Private Franchising is not Real a Real Franchise

Private Franchising is not Real a Real Franchise

One major issue not being addressed right now in the regulatory definitions which guide consumers and lawyers in business opportunities and franchising is the new term being used; Private Franchising. The Federal Trade Commission decided it would revise its definitions of such opportunities in 1995, but failed to address this issue. The use of the term; Private Franchising has grown over the years.

There now exist some fraudulent activity going on in coffee shops across America with regards to multi-level marketing recruiters using this term, which disquisitions their business model as something it is clearly not. It shows that consumers have grown wise to MLM business opportunity sales tactics and there since that form of virus has hijacked a new host (franchise industry model) and modified its intended definition. This is happening where the salesman, MLM recruiter calls their business a "Private Franchise" and then spends about 20 minutes of the presentation discussing the incredible success of McDonalds and other franchising veterans prior to drawing circles on paper and making forward looking statements about their parent Company, without presenting a full audit and then make alert calls to the potential signer up of the MLM program. The circles have names like Diamond, Emerald, Ruby, Direct, Etc. All in line with the typical MLM sales plan and methodology.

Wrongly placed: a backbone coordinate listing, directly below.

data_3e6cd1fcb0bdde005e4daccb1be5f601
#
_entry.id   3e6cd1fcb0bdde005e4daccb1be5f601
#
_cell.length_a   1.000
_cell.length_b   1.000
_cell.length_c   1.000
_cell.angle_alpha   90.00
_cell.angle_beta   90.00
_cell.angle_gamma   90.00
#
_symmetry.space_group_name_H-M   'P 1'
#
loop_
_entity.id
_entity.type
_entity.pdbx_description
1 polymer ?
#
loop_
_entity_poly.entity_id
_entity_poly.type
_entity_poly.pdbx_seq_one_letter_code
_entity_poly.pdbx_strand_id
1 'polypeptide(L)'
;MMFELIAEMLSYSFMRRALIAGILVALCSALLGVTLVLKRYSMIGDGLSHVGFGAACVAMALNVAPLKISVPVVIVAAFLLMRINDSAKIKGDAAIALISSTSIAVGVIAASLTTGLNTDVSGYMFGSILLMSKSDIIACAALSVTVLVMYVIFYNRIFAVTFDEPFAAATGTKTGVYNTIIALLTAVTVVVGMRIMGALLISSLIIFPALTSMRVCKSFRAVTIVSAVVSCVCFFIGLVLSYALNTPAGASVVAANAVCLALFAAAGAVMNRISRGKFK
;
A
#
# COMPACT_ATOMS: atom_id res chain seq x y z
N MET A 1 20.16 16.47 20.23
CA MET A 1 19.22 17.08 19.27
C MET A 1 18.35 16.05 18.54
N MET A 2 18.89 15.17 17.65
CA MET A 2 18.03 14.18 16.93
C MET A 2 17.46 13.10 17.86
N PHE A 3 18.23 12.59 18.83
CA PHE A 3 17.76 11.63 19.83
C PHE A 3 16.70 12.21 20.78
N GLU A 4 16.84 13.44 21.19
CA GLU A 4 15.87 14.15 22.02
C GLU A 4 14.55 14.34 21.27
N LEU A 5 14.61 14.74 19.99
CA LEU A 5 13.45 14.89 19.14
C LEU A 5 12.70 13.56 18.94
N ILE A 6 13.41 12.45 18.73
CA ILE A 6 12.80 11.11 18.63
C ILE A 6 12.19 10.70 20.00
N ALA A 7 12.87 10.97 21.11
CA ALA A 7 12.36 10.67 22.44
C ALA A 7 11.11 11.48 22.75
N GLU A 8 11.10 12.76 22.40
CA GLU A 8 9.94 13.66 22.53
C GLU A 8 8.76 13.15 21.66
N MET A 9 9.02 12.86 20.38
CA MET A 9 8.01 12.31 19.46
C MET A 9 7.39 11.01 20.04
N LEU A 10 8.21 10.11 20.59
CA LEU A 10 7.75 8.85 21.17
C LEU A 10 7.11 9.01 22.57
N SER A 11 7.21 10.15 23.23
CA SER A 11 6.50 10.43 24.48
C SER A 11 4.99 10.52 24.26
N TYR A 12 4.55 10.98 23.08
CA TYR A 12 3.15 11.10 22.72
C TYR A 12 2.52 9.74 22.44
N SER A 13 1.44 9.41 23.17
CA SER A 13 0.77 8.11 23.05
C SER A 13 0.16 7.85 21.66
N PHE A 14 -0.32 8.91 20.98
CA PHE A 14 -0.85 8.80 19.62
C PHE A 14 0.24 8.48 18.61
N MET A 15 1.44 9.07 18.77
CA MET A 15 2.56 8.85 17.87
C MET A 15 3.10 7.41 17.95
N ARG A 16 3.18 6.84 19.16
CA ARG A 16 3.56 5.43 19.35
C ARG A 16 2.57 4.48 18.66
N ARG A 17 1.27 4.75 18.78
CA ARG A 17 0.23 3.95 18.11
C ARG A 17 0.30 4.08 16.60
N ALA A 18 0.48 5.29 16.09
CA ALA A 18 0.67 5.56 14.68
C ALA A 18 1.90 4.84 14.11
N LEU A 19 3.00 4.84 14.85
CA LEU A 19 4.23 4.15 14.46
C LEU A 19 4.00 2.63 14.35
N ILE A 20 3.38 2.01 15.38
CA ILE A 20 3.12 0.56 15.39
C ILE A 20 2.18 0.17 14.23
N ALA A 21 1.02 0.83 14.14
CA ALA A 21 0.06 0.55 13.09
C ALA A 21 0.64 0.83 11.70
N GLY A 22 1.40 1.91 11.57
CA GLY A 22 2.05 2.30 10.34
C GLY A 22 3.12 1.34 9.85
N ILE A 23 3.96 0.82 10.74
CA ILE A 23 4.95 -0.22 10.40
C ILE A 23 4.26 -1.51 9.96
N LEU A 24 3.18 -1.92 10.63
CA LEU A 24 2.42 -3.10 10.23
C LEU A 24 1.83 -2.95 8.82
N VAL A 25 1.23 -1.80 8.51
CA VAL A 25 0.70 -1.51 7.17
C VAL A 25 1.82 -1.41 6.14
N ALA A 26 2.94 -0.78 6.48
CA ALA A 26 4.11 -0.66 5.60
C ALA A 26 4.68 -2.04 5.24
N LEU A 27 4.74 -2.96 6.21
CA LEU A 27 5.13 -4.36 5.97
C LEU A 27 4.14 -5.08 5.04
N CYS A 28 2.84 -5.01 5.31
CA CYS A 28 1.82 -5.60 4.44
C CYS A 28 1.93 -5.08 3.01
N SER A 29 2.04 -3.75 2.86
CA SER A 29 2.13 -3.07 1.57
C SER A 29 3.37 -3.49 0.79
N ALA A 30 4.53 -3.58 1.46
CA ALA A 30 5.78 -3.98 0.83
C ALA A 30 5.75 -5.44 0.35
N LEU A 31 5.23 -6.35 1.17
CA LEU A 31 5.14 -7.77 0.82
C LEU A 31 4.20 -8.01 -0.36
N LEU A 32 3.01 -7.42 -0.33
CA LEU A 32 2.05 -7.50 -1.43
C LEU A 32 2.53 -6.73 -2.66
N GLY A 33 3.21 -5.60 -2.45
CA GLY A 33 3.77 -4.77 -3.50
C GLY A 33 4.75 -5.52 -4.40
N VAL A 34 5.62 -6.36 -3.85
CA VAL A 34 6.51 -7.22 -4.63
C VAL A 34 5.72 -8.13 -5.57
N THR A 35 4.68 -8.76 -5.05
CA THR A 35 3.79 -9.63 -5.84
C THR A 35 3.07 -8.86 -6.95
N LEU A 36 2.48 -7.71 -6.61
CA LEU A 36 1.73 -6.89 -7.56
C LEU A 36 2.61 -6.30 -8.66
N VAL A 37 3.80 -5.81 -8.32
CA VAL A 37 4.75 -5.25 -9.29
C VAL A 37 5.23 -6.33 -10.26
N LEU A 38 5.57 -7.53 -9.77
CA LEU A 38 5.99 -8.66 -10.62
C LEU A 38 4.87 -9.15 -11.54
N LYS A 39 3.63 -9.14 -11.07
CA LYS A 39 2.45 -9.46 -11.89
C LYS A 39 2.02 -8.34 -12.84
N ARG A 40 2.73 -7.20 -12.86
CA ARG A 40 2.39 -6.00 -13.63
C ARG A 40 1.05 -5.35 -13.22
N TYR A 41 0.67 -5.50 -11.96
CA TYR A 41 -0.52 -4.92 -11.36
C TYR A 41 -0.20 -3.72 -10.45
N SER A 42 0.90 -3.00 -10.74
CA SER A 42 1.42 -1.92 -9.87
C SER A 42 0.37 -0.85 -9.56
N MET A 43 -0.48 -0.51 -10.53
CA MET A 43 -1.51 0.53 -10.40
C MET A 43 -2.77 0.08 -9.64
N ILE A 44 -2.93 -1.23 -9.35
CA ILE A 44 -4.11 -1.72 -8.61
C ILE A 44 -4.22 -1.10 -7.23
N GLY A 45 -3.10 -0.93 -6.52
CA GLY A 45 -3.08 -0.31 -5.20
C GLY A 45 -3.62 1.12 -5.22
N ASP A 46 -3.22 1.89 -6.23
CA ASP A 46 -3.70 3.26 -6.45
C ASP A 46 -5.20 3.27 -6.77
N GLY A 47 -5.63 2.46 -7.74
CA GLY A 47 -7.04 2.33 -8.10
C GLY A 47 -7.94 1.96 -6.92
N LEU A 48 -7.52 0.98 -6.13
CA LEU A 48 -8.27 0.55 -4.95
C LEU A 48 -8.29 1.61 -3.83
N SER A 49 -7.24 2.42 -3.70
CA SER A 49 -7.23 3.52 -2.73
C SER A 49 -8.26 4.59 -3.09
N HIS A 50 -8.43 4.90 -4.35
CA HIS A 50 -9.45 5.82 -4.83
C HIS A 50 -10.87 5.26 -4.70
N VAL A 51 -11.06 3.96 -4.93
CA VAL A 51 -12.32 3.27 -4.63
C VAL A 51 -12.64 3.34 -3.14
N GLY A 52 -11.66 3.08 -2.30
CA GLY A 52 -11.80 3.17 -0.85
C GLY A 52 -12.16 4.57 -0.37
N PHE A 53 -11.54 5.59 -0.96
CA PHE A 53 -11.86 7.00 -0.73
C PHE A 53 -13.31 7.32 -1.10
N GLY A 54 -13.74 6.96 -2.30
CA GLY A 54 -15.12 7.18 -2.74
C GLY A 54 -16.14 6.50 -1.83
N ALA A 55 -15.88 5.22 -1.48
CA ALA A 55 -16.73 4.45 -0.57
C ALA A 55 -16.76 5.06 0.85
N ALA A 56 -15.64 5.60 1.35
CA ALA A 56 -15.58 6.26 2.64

This is not a franchise, not even close in the Federal Trade Commission definition, yet due to the lack of guidance in true definitions, the words; "Private Franchise" has been adopted and the word "franchise" is used through these loud presentations in coffee shops across America each day. As a matter of fact it is hard to sit in a coffee shop anywhere in this country without hearing one of these presentation on any given day. See for yourself. A failure to completely separate the entangled business models in the Federal Trade Commission's definition does so at the detriment of the consumer. The Federal Trade Commission's job is to educate protect the consumer, yet it is failing to act to this new biological threat which may harm the current complex life form of the Modern Franchise business model. The consumer begins to realize that somehow an MLM business is exactly the same as a franchise. That they will receive the same things, expect the same things and receive similar presentations.

This is false and misleading to the consumer and unfortunate for the ethical franchisors and franchising industry. Think about it.

Source by Lance Winslow

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